As I drew near the man, my eyes were still focused on the gun. In law enforcement we call this tunnel vision. When your body is flooded with cortisol and faced with a fight or flight situation, fine motor skills become challenging. Your body is preparing itself of the fight of its life, vision focuses on what’s important, pulse increases, time slows, muscles constrict and a thousand thoughts flood your mind in one large dump of emotions.
It wasn’t until I was about two feet in front of him that he redirected the gun at the center of my chest. Normally on-duty I’d be wearing a ballistic vest, this wasn’t on-duty though, and the only thing separating my naked flesh from the bullet that would soon exit the muzzle of his firearm was my Metallica t-shirt. I reached out with my left hand and slapped the outside of his hand, forcing his arm to sweep across his body and point the gun in a safe direction.
As my body collided with his, I wrapped my arms around his in a bear hug with the intention of keeping his arms pinned to his sides as I took him down to the ground. In hindsight, there are a million things I could have done. I could have struck him in the face, gauged his eyes, attacked his vulnerable areas, etc. Any of those options may have worked out better for me in the long run, or maybe they wouldn’t have, I’ll never know. The first step to fighting someone with a gun when you don’t have one is to not be in front of it and I accomplished that for a moment.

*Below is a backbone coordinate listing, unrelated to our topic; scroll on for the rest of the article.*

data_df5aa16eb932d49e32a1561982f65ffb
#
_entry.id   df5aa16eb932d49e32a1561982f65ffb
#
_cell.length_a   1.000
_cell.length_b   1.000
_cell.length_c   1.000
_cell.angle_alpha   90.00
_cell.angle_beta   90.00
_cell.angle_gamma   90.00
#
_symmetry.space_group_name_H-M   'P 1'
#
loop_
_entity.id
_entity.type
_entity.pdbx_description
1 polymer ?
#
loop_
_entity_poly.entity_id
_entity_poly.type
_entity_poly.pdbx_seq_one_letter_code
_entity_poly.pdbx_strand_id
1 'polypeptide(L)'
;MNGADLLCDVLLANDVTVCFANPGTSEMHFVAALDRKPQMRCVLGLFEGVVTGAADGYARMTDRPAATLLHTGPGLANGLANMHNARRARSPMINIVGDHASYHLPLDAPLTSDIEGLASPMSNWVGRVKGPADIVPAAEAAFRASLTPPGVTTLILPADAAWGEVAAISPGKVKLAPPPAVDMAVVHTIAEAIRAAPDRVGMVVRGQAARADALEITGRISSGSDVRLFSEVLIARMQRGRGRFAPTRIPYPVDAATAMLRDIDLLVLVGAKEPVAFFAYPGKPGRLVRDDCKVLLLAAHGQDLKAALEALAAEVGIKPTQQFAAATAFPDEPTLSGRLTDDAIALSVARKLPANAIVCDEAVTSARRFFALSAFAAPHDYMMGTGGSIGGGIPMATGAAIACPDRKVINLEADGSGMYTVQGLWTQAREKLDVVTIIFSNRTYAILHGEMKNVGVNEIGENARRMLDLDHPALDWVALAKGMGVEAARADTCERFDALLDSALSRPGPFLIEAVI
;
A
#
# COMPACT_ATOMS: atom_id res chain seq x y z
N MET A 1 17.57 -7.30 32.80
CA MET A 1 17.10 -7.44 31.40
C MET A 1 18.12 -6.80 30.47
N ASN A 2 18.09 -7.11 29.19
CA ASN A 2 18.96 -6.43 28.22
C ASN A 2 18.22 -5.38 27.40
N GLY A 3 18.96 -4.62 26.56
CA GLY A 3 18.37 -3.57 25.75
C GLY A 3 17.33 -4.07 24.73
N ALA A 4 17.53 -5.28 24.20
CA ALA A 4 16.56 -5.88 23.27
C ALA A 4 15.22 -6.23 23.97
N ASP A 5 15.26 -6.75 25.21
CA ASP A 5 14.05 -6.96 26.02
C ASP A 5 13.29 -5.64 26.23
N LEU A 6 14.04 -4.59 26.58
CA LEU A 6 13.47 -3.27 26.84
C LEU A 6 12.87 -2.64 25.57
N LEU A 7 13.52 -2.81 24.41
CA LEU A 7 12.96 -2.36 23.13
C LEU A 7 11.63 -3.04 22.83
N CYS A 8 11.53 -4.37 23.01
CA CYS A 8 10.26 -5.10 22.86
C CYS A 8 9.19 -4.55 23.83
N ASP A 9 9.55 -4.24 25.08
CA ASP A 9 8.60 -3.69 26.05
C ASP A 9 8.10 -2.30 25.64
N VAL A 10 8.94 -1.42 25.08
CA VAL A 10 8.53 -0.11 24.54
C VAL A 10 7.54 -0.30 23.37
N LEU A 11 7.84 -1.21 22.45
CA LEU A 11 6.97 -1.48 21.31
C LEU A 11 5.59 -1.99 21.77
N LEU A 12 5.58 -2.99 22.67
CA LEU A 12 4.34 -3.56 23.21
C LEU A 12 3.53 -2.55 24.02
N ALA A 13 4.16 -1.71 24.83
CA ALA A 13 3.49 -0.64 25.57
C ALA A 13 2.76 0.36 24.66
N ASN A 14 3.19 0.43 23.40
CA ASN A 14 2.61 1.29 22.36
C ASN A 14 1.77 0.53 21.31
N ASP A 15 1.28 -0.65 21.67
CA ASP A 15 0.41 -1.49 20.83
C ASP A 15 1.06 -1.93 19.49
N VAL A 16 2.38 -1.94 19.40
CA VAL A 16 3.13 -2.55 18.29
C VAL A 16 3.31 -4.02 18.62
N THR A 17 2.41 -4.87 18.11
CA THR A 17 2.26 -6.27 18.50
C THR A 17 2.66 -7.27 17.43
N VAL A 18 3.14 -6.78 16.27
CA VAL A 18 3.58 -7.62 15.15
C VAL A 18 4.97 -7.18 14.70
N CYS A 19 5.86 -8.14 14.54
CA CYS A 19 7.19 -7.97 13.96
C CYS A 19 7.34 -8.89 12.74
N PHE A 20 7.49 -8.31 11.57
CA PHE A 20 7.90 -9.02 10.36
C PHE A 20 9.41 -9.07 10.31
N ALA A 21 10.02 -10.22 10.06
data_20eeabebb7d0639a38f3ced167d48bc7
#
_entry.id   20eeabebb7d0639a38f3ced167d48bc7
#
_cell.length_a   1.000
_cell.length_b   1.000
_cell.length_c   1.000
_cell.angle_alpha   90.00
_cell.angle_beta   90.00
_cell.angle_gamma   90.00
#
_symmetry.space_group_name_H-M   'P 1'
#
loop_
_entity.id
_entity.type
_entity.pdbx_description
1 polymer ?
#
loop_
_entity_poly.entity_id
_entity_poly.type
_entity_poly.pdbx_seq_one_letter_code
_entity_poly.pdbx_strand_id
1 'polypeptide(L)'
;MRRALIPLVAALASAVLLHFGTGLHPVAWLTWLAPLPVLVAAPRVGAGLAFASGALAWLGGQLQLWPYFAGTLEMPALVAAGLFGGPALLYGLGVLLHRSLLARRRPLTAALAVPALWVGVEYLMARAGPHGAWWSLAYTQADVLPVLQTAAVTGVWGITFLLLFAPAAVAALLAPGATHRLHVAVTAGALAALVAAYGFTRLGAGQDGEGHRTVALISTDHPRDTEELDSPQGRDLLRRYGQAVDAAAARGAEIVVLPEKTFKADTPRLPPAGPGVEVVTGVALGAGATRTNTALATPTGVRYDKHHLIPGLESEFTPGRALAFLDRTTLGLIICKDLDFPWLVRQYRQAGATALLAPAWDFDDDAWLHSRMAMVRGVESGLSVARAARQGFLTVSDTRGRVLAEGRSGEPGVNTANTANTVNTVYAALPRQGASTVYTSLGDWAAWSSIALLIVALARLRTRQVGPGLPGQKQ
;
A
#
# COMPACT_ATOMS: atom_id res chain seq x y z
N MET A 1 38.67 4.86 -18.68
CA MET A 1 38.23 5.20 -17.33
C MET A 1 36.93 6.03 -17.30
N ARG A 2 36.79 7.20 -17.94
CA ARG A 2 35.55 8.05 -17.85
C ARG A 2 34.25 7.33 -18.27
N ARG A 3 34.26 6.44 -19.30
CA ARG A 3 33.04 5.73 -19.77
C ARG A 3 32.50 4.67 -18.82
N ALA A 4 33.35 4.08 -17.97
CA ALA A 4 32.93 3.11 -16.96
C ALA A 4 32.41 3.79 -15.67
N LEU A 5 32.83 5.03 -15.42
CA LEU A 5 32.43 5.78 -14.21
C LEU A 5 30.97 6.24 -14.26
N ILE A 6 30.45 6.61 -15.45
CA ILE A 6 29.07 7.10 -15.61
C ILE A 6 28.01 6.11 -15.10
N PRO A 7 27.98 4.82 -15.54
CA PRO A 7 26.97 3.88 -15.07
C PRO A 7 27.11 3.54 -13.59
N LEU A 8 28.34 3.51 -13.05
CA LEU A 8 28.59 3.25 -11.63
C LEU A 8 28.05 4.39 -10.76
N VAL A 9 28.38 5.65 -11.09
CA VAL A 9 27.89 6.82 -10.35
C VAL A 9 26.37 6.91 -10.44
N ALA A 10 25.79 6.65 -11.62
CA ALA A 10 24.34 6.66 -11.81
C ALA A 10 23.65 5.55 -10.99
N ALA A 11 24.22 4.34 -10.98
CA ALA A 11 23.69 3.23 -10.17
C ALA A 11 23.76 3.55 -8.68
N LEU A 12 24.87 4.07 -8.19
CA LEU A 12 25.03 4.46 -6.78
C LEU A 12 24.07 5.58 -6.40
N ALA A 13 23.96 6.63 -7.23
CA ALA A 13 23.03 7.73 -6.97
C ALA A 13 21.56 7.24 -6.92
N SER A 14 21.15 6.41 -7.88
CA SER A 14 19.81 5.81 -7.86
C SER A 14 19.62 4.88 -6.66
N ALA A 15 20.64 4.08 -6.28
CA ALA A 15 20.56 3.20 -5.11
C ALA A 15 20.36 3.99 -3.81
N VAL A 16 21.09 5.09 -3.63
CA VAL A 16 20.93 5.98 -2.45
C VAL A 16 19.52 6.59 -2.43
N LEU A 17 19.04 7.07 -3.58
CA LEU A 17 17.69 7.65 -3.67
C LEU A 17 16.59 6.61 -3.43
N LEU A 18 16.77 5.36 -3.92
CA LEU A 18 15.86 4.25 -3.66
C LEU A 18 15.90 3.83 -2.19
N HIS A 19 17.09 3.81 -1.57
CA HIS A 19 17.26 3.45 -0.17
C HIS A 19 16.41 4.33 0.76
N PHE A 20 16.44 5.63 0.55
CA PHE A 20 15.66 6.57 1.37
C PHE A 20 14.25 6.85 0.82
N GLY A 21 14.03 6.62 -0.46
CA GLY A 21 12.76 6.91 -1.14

As I squeezed his arms to his sides and began performing a leg sweep to take him to the ground, the hand holding the gun slid up and out of my arms. He pushed it forward, pressing the barrel of the gun firmly against the upper area of my right pec. The next thing I remember was a bright flash in my face, a loud “BANG”, and a feeling against my chest and shoulder like I had been kicked by a horse. I knew I was shot, but my mind screamed to keep fighting. Then again, another loud “BANG”, followed once more by a bright flash of light, loud concussive force, and searing hot pain in my right arm.
I knew his gun could hold five rounds and I would need to swiftly end this fight before he could fire the other three into my body. I pushed the thoughts of being shot out of my mind, and continued my take-down. I was successful in taking him to the ground where he landed on his back. I believe I punched him or possibly the ground once we went down because later the knuckles on my right hand were swollen and sore as if I’d hit something.
I remember the man looking dazed, our eyes met as we were on the ground and I could tell he was scared. This made me feel strong; I knew that if he was afraid of me, I had the upper hand. I tried to post my arm against the ground to help me quickly get to my feet to continue the fight, but my arm, now bleeding from several new holes gave out and I fell back down. The man got to his feet about the same time I got to mine, turned, and began running away from me.
Remember, in my mind, this was someone that pointed a gun and threatened the life of my brother. I knew my brother would never have done something to justifiably illicit that behavior, so I believed this was another crazed lunatic out to shoot innocent people in public. I couldn’t let him run off and continue firing on other unsuspecting victims, so I gave chase.